Tuesday, January 18, 2005

The UES paradox... is no paradox

Waddling, I'm sorry, but I'm going to have to disagree with you on a couple points:

It is simply not true that "all French people, not just women, remain lean and trim." They're not as heavy as Americans, and have better diets overall, but are catching up. In fantasy-France, everyone has full-fat yogurt with fruit for breakfast and steak frites, salad, and red wine for dinner, but all in small portions, of course, and fits into a small size at agnes b. In real-life-France, there are stops at Quick (a fast-food chain) and there's easy access to candy bars, some even of the Twix variety.

And it's also not true that "incidental" walking--i.e. walking to work, to the store, etc., rather than driving-- is "the kind of exercise that slaughters calories." It would be nice if a 45-minute walk could keep you slim, but it's unlikely. Sure, it beats 45 minutes spent eating Cheetos, but it doesn't do much more for you than 3/4 of an hour, say, blogging.

The French paradox is immensely appealing--how do they do it?--but doesn't wash. (And this is not meant as a slight to the French, who, for the most part, do wash.) Ignoring that actual French people do not all follow it...the "French" way of life will make an overweight American a little bit lighter, but will put such a person at risk for all sorts of tobacco- and red meat-related diseases. For those who need a culture to emulate when trying to lose weight, the lifestyle of wealthy Americans in places like Manhattan will keep a person far thinner and healthier than the traditional French diet of cream, meat, tobacco, and wine. And such a lifestyle doesn't require an i-banker income--just eat very little, maybe do some serious exercise, like running (which requires no gym membership or special equipment), and make sure that your peers are super-bitchy and will make you feel bad about passing the 100-lb. mark.


Anonymous said...

then how do you figure that france has one of the lowest rates of heart disease in the world?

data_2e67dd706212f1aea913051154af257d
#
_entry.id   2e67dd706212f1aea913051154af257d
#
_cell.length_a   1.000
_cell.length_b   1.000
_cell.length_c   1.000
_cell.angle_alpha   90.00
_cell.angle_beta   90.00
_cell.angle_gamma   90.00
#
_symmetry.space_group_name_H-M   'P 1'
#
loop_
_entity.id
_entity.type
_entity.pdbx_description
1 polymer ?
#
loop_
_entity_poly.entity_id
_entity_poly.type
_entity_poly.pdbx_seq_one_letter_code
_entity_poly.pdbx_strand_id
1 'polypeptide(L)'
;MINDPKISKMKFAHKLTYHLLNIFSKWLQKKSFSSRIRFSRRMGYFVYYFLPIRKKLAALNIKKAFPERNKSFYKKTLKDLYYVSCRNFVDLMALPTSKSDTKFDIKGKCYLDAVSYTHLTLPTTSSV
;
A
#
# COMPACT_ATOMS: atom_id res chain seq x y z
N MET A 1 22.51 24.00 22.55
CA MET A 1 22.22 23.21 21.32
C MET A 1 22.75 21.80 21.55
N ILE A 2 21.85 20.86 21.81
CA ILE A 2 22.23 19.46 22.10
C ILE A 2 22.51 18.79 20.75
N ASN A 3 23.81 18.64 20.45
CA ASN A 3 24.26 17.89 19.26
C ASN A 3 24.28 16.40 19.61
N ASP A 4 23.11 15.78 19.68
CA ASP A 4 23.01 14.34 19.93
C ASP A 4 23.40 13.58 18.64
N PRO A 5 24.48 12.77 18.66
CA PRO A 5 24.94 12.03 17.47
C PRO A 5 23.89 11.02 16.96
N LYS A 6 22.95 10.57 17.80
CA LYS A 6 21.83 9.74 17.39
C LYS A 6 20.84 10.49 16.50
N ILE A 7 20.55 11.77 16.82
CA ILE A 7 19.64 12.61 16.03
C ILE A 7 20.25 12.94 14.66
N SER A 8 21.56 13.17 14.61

Anonymous said...

Cirrhosis gets them first?

Anonymous said...

Walking around France they seem to have a considerably higher proportion of attractive women then the US. Of course it helps that the average standard of dress is far higher.

Anonymous said...

Actually incidental walking can make a big difference. An hour spent walking as opposed to sitting around can make a 100 calorie a day difference. At 3600 calories a pound, that 10 pounds a year. Even a half an hour a day can make a real difference. I remember that one study calculated that moving from a manual, swing your arm to slide the platten on each line, typewriter to an electric, hit return, typewriter could cause a secretary who does a fair bit of typing to gain a pound a year.

It isn't just high income New Yorkers who are in better health than most Americans. It includes most of the middle class as well. It is the poor people who tend to pack on the pounds. In France, the voitures are everywhere, but they still value urban life, so a lot of people still walk around a lot more than Americans. The French also believe in portions, as opposed to our national slogan, "Eat, all that you can eat".

The French, followed by the Italians, have much lower rates of heart disease than most people because they drink more red wine. I have some numbers on this. They also do have a higher incidence of liver disease (and not just crise d'foie, which is how the French say belly ache). However, the incidence of heart disease is so much higher that you'd have to drink gallons (dekalitres) of wine daily before each further glass increases the risk to your liver more than it decreases the risk to your heart.

Yes, the French are driving more and exercising less. Yes, they are eating more fast food. However, they still have a ways to go before they can rival the Americans, or the Germans.

Of course, the real paradox is in the developing world. In India, they have two challenges: starvation and obesity, each with its own medical problems. At least we aren't being told to leave something on our plate because their are overweight children in India who need the insulin more than we do.